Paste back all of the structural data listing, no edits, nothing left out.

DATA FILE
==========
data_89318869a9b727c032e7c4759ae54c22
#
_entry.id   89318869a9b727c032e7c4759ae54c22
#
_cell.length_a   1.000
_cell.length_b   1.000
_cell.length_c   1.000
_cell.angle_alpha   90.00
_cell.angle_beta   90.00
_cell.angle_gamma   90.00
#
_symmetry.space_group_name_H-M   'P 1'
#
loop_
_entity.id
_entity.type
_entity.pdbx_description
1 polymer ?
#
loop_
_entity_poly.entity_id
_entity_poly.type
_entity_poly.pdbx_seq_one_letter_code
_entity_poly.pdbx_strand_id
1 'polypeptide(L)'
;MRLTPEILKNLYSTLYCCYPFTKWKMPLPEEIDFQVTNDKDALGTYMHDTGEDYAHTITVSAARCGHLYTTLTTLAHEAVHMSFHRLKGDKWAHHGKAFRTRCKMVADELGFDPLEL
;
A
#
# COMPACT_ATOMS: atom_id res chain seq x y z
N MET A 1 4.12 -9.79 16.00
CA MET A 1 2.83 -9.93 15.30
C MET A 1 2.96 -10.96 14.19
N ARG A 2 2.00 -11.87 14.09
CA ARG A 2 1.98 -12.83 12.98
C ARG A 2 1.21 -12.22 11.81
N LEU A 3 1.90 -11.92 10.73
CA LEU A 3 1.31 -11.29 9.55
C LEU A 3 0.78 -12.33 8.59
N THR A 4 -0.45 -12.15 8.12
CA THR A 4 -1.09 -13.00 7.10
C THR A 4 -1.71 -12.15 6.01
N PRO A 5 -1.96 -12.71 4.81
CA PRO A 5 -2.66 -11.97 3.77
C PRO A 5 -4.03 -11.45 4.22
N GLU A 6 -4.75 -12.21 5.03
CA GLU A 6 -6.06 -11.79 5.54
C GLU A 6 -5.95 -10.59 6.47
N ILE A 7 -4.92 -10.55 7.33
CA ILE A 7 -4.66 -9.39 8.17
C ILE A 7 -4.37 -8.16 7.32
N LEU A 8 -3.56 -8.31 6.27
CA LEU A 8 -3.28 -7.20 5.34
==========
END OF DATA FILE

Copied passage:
data_89318869a9b727c032e7c4759ae54c22
#
_entry.id   89318869a9b727c032e7c4759ae54c22
#
_cell.length_a   1.000
_cell.length_b   1.000
_cell.length_c   1.000
_cell.angle_alpha   90.00
_cell.angle_beta   90.00
_cell.angle_gamma   90.00
#
_symmetry.space_group_name_H-M   'P 1'
#
loop_
_entity.id
_entity.type
_entity.pdbx_description
1 polymer ?
#
loop_
_entity_poly.entity_id
_entity_poly.type
_entity_poly.pdbx_seq_one_letter_code
_entity_poly.pdbx_strand_id
1 'polypeptide(L)'
;MRLTPEILKNLYSTLYCCYPFTKWKMPLPEEIDFQVTNDKDALGTYMHDTGEDYAHTITVSAARCGHLYTTLTTLAHEAVHMSFHRLKGDKWAHHGKAFRTRCKMVADELGFDPLEL
;
A
#
# COMPACT_ATOMS: atom_id res chain seq x y z
N MET A 1 4.12 -9.79 16.00
CA MET A 1 2.83 -9.93 15.30
C MET A 1 2.96 -10.96 14.19
N ARG A 2 2.00 -11.87 14.09
CA ARG A 2 1.98 -12.83 12.98
C ARG A 2 1.21 -12.22 11.81
N LEU A 3 1.90 -11.92 10.73
CA LEU A 3 1.31 -11.29 9.55
C LEU A 3 0.78 -12.33 8.59
N THR A 4 -0.45 -12.15 8.12
CA THR A 4 -1.09 -13.00 7.10
C THR A 4 -1.71 -12.15 6.01
N PRO A 5 -1.96 -12.71 4.81
CA PRO A 5 -2.66 -11.97 3.77
C PRO A 5 -4.03 -11.45 4.22
N GLU A 6 -4.75 -12.21 5.03
CA GLU A 6 -6.06 -11.79 5.54
C GLU A 6 -5.95 -10.59 6.47
N ILE A 7 -4.92 -10.55 7.33
CA ILE A 7 -4.66 -9.39 8.17
C ILE A 7 -4.37 -8.16 7.32
N LEU A 8 -3.56 -8.31 6.27
CA LEU A 8 -3.28 -7.20 5.34